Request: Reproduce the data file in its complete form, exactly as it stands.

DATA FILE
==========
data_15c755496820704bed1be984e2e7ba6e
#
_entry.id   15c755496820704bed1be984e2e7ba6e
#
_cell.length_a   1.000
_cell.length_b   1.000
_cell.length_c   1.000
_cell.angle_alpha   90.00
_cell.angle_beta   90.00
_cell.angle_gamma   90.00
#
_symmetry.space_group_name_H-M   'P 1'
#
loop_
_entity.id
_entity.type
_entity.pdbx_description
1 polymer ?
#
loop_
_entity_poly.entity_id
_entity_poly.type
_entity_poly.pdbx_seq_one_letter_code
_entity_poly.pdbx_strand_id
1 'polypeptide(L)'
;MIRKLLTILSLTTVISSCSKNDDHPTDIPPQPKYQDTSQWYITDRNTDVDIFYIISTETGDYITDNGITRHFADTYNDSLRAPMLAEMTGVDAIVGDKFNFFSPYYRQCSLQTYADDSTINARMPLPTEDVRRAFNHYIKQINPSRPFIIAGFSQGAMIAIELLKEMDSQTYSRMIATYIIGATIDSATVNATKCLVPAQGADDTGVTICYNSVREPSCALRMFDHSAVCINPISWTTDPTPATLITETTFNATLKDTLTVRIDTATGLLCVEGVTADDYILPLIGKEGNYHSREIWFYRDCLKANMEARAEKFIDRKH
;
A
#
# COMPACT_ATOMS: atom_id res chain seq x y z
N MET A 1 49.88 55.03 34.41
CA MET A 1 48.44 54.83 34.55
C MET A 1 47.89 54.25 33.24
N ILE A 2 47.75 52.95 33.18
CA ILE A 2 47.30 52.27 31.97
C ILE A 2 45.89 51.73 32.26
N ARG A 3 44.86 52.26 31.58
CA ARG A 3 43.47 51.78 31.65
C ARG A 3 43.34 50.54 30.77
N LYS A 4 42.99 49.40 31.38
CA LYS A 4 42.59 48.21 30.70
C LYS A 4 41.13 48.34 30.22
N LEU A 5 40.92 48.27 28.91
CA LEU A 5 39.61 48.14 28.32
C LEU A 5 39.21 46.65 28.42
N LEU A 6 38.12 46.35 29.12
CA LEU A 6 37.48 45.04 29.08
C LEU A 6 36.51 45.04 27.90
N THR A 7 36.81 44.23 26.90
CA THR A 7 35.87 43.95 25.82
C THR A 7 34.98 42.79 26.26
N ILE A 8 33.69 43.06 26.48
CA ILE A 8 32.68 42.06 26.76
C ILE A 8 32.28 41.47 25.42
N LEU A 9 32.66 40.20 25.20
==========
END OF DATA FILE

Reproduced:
data_15c755496820704bed1be984e2e7ba6e
#
_entry.id   15c755496820704bed1be984e2e7ba6e
#
_cell.length_a   1.000
_cell.length_b   1.000
_cell.length_c   1.000
_cell.angle_alpha   90.00
_cell.angle_beta   90.00
_cell.angle_gamma   90.00
#
_symmetry.space_group_name_H-M   'P 1'
#
loop_
_entity.id
_entity.type
_entity.pdbx_description
1 polymer ?
#
loop_
_entity_poly.entity_id
_entity_poly.type
_entity_poly.pdbx_seq_one_letter_code
_entity_poly.pdbx_strand_id
1 'polypeptide(L)'
;MIRKLLTILSLTTVISSCSKNDDHPTDIPPQPKYQDTSQWYITDRNTDVDIFYIISTETGDYITDNGITRHFADTYNDSLRAPMLAEMTGVDAIVGDKFNFFSPYYRQCSLQTYADDSTINARMPLPTEDVRRAFNHYIKQINPSRPFIIAGFSQGAMIAIELLKEMDSQTYSRMIATYIIGATIDSATVNATKCLVPAQGADDTGVTICYNSVREPSCALRMFDHSAVCINPISWTTDPTPATLITETTFNATLKDTLTVRIDTATGLLCVEGVTADDYILPLIGKEGNYHSREIWFYRDCLKANMEARAEKFIDRKH
;
A
#
# COMPACT_ATOMS: atom_id res chain seq x y z
N MET A 1 49.88 55.03 34.41
CA MET A 1 48.44 54.83 34.55
C MET A 1 47.89 54.25 33.24
N ILE A 2 47.75 52.95 33.18
CA ILE A 2 47.30 52.27 31.97
C ILE A 2 45.89 51.73 32.26
N ARG A 3 44.86 52.26 31.58
CA ARG A 3 43.47 51.78 31.65
C ARG A 3 43.34 50.54 30.77
N LYS A 4 42.99 49.40 31.38
CA LYS A 4 42.59 48.21 30.70
C LYS A 4 41.13 48.34 30.22
N LEU A 5 40.92 48.27 28.91
CA LEU A 5 39.61 48.14 28.32
C LEU A 5 39.21 46.65 28.42
N LEU A 6 38.12 46.35 29.12
CA LEU A 6 37.48 45.04 29.08
C LEU A 6 36.51 45.04 27.90
N THR A 7 36.81 44.23 26.90
CA THR A 7 35.87 43.95 25.82
C THR A 7 34.98 42.79 26.26
N ILE A 8 33.69 43.06 26.48
CA ILE A 8 32.68 42.06 26.76
C ILE A 8 32.28 41.47 25.42
N LEU A 9 32.66 40.20 25.20